Just a few weeks ago, I received a notice via Facebook Messenger that my order had been received. I got a bit of a sinking feeling in my stomach…WHAT order? It was a Sunday and I had just come from church. I had not been online shopping. And a total of $525?? What had just happened here?
Come to find out, someone had tampered with my online furniture store account and had purchased a $500 air humidifier (Um, no, not ever). Well, I am thankful to God that I saw it as soon as I did. I made a call to the company and put them on notice that a fraudulent purchase had been charged to my account. In addition, I changed my password there and on the payment account that it was linked to. I put in a notice to that company as well. The matter was eventually resolved, but not before a $500+ charge hit my bank account, causing overdraft charges of $30 a piece. It was a bit of a hassle to say the least, and it took several days to get everything right side up. Not something that I want to experience again.
Check out this infographic from LifeLock, a forerunner in proactive identity theft protection for customers:
With the holiday season coming up, many of us will be shopping online to save time and to find exactly what we want. How can we better protect ourselves to lessen the possibility of fraud and to stay safer? Here are five tips from my own personal experience that I recommend:
Shop from reputable sites.
I look for companies and services that have been around for a while, that are pretty established. This helps me to feel that there is accountability for a particular business, and that I will be heard if I have an issue. If I am shopping from a small business or a new one, I will use PayPal so that they never see my card info. This is not a guarantee that nothing will go wrong, but it does give a few extra layers of security when I shop online.
Use a credit card.
I use my debit card frequently because I like spending cash with the convenience of a card. Nevertheless, when I shop online, my hubby and I prefer to use a credit card. Why? I feel safer should something go awry. With my bank, my credit card purchases are reimbursed should they be found to be fraudulent. It is a great safety net. Also, my credit card isn’t directly tied to my bank account, so there isn’t a chance that my cash could be drained as well.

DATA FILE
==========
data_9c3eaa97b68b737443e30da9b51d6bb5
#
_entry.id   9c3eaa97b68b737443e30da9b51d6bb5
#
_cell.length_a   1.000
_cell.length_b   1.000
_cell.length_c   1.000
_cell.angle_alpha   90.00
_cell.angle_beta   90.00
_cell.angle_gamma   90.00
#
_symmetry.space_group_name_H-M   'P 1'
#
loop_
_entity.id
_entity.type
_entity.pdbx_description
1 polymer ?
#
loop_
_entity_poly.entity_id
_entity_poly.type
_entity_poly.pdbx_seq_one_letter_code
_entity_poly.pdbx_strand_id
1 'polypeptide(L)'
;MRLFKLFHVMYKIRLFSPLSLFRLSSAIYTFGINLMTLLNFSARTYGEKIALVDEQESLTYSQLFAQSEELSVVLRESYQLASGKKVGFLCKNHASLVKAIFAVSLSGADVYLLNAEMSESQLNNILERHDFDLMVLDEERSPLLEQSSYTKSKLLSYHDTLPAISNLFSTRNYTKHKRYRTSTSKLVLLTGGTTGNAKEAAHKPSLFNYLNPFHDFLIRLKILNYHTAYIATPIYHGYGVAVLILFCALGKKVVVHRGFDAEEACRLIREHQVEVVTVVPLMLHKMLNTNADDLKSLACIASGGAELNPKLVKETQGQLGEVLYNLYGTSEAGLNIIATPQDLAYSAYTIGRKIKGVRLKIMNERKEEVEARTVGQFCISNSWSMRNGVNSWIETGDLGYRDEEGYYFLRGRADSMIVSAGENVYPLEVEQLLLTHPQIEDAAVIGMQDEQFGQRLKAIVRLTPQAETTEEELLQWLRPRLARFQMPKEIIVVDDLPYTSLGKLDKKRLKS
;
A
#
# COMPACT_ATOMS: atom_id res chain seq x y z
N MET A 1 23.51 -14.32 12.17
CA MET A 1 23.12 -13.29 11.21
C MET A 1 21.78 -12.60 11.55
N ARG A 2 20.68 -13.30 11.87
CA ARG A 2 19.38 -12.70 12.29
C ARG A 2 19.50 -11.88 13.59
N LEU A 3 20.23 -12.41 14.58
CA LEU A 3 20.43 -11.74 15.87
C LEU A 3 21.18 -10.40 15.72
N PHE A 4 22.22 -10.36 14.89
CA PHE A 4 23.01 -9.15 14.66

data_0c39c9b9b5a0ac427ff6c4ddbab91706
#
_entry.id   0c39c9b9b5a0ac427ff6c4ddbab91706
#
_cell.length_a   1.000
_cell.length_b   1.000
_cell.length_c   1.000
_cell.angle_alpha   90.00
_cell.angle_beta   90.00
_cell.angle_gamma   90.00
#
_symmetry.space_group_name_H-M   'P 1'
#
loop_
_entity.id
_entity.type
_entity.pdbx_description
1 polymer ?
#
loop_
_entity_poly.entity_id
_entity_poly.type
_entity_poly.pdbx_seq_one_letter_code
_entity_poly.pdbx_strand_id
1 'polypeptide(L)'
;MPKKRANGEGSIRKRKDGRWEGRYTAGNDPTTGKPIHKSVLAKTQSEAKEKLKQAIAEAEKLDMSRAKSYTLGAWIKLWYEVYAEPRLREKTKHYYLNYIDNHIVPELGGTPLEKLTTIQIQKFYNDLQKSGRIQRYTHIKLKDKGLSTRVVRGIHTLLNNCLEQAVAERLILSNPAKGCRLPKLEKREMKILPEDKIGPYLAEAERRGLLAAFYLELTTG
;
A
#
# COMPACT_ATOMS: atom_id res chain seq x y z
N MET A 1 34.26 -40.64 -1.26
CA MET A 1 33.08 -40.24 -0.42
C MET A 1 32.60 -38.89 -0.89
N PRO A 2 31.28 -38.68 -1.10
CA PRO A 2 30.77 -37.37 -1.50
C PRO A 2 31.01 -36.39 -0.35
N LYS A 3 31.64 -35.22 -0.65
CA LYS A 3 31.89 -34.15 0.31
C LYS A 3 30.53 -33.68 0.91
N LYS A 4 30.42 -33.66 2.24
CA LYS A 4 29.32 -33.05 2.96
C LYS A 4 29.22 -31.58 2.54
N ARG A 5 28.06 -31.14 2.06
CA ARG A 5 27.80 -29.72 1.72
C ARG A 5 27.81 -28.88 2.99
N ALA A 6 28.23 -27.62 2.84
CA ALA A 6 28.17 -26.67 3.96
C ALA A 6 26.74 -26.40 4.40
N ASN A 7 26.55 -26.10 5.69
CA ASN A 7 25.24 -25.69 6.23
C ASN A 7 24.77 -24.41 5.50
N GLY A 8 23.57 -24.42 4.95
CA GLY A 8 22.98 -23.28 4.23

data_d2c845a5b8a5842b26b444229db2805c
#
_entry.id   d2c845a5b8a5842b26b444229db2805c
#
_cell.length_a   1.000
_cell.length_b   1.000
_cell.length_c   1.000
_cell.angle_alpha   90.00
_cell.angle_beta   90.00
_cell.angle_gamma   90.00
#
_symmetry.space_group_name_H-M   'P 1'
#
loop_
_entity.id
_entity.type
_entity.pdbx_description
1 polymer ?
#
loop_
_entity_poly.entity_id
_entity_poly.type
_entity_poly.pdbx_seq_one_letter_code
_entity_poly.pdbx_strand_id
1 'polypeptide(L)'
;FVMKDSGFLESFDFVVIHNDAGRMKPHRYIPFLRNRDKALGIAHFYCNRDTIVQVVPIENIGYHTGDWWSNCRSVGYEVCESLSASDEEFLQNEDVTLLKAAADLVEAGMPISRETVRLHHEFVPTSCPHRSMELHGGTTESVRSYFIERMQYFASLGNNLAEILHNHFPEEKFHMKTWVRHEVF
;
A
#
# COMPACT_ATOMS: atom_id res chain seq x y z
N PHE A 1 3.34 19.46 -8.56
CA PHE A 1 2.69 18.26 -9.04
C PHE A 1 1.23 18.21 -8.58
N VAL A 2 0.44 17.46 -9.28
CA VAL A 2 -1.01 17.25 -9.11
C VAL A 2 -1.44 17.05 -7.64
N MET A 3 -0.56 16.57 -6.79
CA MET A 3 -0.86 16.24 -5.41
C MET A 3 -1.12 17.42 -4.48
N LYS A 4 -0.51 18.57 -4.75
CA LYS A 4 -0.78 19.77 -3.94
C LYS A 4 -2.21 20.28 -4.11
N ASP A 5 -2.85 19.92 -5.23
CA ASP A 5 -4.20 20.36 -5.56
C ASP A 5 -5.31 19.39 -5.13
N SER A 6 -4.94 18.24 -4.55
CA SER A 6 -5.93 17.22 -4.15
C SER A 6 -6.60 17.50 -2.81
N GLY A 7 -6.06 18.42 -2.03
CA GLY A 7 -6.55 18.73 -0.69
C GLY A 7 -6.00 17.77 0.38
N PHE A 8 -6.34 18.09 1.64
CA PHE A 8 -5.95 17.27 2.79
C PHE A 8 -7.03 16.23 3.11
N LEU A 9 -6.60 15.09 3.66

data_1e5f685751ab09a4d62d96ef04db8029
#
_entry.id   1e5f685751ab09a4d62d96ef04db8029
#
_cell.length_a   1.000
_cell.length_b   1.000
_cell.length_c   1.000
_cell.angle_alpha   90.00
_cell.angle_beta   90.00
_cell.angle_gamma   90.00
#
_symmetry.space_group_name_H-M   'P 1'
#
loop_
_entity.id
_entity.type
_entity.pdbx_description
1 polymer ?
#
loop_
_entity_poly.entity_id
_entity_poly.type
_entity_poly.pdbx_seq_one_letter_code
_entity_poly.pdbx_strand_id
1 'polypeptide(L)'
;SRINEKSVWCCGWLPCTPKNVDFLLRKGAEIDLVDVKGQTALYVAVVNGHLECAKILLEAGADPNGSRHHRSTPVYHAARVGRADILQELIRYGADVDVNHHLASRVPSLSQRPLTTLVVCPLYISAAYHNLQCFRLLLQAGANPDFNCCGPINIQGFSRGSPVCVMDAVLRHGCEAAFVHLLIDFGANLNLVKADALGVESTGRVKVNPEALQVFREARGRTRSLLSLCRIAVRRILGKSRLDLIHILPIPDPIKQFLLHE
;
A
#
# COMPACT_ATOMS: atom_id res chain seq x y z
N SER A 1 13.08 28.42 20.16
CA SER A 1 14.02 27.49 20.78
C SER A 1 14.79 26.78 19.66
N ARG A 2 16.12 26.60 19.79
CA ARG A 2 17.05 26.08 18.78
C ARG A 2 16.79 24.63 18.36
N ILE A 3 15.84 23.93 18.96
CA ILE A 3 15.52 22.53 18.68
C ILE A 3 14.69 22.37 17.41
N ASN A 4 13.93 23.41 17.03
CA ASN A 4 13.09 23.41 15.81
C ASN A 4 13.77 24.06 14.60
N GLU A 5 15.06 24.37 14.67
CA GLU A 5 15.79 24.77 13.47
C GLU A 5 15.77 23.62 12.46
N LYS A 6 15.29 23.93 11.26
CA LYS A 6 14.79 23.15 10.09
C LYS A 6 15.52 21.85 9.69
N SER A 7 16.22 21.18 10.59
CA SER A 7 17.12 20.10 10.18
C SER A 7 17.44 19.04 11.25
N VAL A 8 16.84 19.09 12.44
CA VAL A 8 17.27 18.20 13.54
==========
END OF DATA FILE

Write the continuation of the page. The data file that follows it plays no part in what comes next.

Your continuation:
Use strong passwords for your sites.
There used to be a time when you could keep your passwords simple. In fact, you could use variations of the same password across different accounts and sites. Well, that method has gone the way of the dinosaur. It is just not safe anymore to use an easy password, especially on sites that have to do with your money (i.e. banking, shopping, etc.) In fact, many online sites almost force you to create a password with a combo of numbers, letters, cases, and special characters. Don’t balk at the idea, just consider it to be another layer of protection. And go ahead and keep your passwords in a safe place. You probably can’t remember them all, so store them and store them somewhere reliable.
Check your statements.
I check my account that I use online almost once daily, even on the weekends. Originally, this was so that I could keep track of what checks and expenses had come through, and so that I could see my balance. Now, in addition, I check to make sure that no transactions have come through that I have not authorized. This can be a crucial habit if your bank has a time limit on reporting any fraudulent transactions.
Take action immediately if you notice anything shady with your transaction.
When the aforementioned incident happened to me, I went home and sent an email to the company right away. I saw that they had Sunday call hours, and so I took the time to make a phone call to inform them of the breach, which they appreciated. Yes, it may be a hassle to have to stop and do that, but it could be a blessing in the end. One, it gets the process of recovery of funds started right away. Two, the company is aware of the problem immediately, which works in your favor.
I hope that you find these helpful. Has online fraud ever happened to you? If so, what tips do you have to protect against it happening again? I would love to hear your input in the comments!
Here’s to safer online shopping,